The swimming larvae of the solitary ascidians belonging to the Ascididae family bear 3 anterior, simple, coniform adhesive papillae arranged at the vertices of a isosceles triangular field. They secrete adhesives that are used to effect a transitory settlement at the beginning of metamorphosis. They are formed by the anterior epidermal cells and are induced together with the nervous system by the A 4.1 cells and by their descendants. In the method of both induction and differentiation the adhesive papillae may be considered homologous to the cement gland of the Amphibia Anura. The adhesive papillae of newly hatched Phallusia mamillata larvae examined at the SEM appear covered by the tunic. About 1-2 hours after hatching the tunic becomes fenestrated over the central part of the papillae and numerous bulb-ended microvilli protrude throughout the holes. The ultrastructure of this type of papillae as described for Ascidia malaca (Gianguzza & Dolcemascolo 1994, Eur. Arch. Biol. 105: 51-62) revealed two types of elongated cells: peripheral secretory-type cells and central cells with micovilli and bundles of microtubules along the major axis of the cells, probably with sensorial function. We performed immunofluorescence experiments with an anti-(-tubulin monoclonal antibody (clone 2-28-33; Crowther & Whittaker 1990, J. Neurobiol. 23:280-292) specifically reacting with axonal microtubules. Only the central sensory cells of the papillae were stained and the axons appeared to arise from the proximal end of these cells. These axons form a long nerve reaching the brain vesicle. Branches of the same nerve appear to connect the basal end of the peripheral secretory cells. By the confocal laser microscope we were able to follow the position of the papillary nerve both in Phallusia mamillata and in Ascidia malaca. A dorsal nerve connects the two dorsal papillae to a dorsal position of the brain vesicle. Another nerve connects the ventral papilla to a more ventral position of the brain vesicle. Dorsal papillae are also reached by axons coming from a distal position of the nerve and vice-versa. The central cells of the adhesive papillae could be primary sensory neurons and they may have both chemosensory and mechano-sensory function. The presence of two papillary nerves may be related to a heterochronic development of the thirds papilla.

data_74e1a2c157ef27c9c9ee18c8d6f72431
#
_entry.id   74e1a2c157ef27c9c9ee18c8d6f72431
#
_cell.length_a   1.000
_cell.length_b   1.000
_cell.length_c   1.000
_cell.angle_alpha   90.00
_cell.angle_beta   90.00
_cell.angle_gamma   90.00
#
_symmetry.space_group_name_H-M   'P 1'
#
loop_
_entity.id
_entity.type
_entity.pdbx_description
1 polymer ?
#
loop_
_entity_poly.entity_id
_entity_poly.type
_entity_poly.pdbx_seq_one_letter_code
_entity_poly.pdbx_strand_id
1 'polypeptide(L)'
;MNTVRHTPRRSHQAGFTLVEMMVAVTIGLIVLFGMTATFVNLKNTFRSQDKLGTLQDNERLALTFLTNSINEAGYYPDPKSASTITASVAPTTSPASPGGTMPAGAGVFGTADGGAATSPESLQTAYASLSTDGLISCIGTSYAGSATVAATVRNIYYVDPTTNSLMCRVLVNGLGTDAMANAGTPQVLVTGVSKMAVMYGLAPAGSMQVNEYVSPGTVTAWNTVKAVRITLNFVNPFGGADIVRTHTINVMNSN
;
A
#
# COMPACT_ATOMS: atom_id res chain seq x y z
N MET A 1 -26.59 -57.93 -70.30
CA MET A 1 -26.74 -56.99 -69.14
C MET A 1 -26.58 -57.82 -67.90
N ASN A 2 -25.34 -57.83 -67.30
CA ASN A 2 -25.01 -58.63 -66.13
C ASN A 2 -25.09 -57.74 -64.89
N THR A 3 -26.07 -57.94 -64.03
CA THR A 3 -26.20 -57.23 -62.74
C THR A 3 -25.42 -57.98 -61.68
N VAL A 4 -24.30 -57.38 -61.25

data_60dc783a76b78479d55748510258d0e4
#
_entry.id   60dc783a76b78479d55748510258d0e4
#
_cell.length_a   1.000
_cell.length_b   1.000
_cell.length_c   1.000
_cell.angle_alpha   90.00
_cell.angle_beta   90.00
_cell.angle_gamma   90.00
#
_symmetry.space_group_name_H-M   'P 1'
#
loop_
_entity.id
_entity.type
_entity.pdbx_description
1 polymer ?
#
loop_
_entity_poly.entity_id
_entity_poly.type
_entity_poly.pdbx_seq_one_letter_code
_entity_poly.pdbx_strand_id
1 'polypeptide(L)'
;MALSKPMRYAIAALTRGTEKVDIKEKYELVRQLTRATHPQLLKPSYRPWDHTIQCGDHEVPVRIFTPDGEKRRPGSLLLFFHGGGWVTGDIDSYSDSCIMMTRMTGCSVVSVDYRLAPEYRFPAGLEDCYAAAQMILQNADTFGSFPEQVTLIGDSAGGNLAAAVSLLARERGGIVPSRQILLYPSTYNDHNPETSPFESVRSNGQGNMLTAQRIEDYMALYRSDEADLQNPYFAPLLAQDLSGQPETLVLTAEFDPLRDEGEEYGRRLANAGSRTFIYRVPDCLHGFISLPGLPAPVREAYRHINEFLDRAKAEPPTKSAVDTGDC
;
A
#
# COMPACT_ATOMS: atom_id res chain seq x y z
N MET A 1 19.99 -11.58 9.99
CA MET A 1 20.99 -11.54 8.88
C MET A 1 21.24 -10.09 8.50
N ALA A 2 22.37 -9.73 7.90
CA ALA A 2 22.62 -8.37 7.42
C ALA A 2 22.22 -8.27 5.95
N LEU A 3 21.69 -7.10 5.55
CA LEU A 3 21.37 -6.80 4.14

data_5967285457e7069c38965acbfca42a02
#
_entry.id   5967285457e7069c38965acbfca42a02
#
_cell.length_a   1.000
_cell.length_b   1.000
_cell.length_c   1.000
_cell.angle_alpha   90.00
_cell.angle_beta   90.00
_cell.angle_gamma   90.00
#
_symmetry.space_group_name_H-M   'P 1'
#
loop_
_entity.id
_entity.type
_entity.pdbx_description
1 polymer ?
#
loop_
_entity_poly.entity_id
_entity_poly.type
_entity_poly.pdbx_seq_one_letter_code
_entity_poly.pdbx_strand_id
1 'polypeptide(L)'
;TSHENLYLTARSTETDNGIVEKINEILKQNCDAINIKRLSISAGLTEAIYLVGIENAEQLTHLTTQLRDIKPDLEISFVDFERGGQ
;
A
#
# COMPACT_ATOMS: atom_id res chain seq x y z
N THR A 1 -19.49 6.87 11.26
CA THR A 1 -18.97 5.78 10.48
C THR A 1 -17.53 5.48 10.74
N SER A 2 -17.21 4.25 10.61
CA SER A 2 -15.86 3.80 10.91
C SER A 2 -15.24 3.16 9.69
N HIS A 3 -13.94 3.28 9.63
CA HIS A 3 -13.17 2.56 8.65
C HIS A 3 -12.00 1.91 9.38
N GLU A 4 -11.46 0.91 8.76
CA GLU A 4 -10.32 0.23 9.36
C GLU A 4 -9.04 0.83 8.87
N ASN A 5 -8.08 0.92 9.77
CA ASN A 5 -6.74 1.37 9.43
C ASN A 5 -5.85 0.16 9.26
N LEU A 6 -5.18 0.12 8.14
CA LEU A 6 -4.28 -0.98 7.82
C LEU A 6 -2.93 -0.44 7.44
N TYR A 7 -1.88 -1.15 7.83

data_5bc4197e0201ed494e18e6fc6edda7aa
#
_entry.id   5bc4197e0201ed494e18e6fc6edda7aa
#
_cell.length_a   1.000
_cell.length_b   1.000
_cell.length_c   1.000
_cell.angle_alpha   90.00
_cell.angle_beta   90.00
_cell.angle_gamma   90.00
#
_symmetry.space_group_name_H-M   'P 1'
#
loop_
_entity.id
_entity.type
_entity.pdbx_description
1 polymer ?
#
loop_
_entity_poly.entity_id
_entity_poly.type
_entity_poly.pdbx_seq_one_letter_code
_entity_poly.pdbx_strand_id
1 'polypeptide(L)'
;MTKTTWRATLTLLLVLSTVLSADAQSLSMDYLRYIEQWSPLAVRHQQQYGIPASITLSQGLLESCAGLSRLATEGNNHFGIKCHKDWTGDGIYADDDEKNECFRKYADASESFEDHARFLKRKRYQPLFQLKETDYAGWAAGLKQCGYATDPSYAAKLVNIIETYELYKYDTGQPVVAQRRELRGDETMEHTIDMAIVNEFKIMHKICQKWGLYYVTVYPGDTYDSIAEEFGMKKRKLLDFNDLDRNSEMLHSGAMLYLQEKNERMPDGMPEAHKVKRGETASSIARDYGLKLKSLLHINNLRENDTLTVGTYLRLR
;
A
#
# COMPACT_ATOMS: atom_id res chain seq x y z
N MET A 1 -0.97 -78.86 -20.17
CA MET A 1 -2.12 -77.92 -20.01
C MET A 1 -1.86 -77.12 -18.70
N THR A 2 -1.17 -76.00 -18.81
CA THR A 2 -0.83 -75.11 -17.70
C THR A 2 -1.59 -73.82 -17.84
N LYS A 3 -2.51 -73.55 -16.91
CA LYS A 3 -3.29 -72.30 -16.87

C. Lambert1,3, G. Lambert1,3, A. Mc Dougall4, L. Robert1, L. Lucio1, and C. Goode2 . Depts. Biol.1 and Chem/Biochem2 , Calif. State Univ., Fullerton, CA 92834-6850; Sta. Biol., Pl. Georges Teissier, Roscoff, France3 ; Sta. Zool., Villefranche-sur-Mer, France4.